Making the Invisible Tangible:

Reimagining science education in kindergarten through reality-based interfaces


In this collaborative project between Wellesley College’s Human Computer Interaction (HCI) Lab and the Tufts DevTech Research Group, we are creating reality based interfaces, tangible technologies, and educational videos which enhance children’s understanding of abstract concepts in synthetic biology, creativity, and computational skills.

Over the past two decades, research on Human-Computer Interaction has generated a broad range of interaction styles including that leverage users' developmental abilities such as naive physics, spatial, social and motor skills.By bridging the digital and physical worlds these interfaces offer a concrete way to think about abstract phenomena. Research on novel human-computer interaction styles in early childhood education shows that they facilitate kindergarteners to learn abstract concepts and computational skills.

Building on this work and motivated by the need of our nation to further engage children in science, technology, engineering, and math (STEM), this project investigates how to design age-appropriate interfaces that engage very young children in scientific investigations. We design, develop, and evaluate novel human-computer interfaces - which utilize tangible, gestural, and multi-touch interaction - for primary school students (K-5) to explore the field of biological engineering.

Why Biological Engineering for Early Elementary School?

While a significant amount of research focuses on STEM education for the later elementary, middle and high school, and college years, little research is focused on learning abstract scientific concepts in the foundational years. We know, however, both from an economic and a developmental standpoint, that educational interventions that begin in early childhood are associated with lower costs and stronger, more durable effects than interventions that begin later in childhood. Additionally, we know that women and minorities are still underrepresented in many STEM fields. Prior work demonstrates the importance of piquing the interest of girls and minorities during their formative early childhood years before stereotypes regarding these traditionally masculine fields are ingrained in later years. Therefore, it is critical to continue developing engaging STEM-focused tools, games, and materials to begin engaging children from their earliest schooling years.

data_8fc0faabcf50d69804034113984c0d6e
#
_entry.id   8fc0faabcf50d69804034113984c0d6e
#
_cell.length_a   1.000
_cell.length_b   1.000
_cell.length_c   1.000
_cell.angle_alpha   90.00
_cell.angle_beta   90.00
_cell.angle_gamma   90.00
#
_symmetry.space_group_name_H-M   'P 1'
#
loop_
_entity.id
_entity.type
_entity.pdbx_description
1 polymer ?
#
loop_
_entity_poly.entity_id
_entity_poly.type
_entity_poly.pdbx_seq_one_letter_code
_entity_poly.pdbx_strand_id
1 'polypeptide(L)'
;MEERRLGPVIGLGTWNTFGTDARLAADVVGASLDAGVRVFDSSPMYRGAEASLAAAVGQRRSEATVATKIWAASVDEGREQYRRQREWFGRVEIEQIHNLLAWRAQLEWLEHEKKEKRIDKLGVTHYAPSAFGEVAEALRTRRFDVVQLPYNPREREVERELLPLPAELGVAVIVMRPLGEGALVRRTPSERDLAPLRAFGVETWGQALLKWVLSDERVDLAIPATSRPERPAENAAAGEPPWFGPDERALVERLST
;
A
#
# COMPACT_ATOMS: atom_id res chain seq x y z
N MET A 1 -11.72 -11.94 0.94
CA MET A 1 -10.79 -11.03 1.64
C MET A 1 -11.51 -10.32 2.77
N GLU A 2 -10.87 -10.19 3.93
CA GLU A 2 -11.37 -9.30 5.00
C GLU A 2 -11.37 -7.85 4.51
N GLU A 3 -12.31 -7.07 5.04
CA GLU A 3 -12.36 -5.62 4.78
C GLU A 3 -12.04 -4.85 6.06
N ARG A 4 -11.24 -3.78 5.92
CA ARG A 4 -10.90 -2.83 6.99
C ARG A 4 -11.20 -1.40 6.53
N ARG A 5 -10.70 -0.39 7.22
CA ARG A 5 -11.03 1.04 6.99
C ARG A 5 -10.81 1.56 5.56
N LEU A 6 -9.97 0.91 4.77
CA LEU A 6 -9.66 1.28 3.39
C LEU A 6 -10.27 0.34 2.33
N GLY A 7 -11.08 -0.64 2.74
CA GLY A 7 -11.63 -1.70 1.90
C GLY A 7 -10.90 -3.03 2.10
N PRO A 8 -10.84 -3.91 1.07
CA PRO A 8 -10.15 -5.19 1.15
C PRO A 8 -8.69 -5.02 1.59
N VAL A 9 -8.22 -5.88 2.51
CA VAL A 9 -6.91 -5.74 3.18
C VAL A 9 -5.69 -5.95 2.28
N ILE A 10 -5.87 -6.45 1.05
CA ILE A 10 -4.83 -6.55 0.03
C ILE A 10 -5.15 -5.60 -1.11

Current Prototype

Bac2Mars: We have currently created Bac2Mars, an educational multi-player video game that engages elementary school children in design of bacteria helpful for sustaining extended research missions on Mars. The Bac2Mars video game was designed to inspire the next generation of innovators by exposing children to these emerging areas at the intersection of science and technology. In addition to introducing early elementary aged children to concepts of science and technology, the Back2Mars game was also designed to foster development of basic reading comprehension, mathematics skills, creative problem-solving, collaboration, and more. Learn more about Bac2Mars by watching the video below.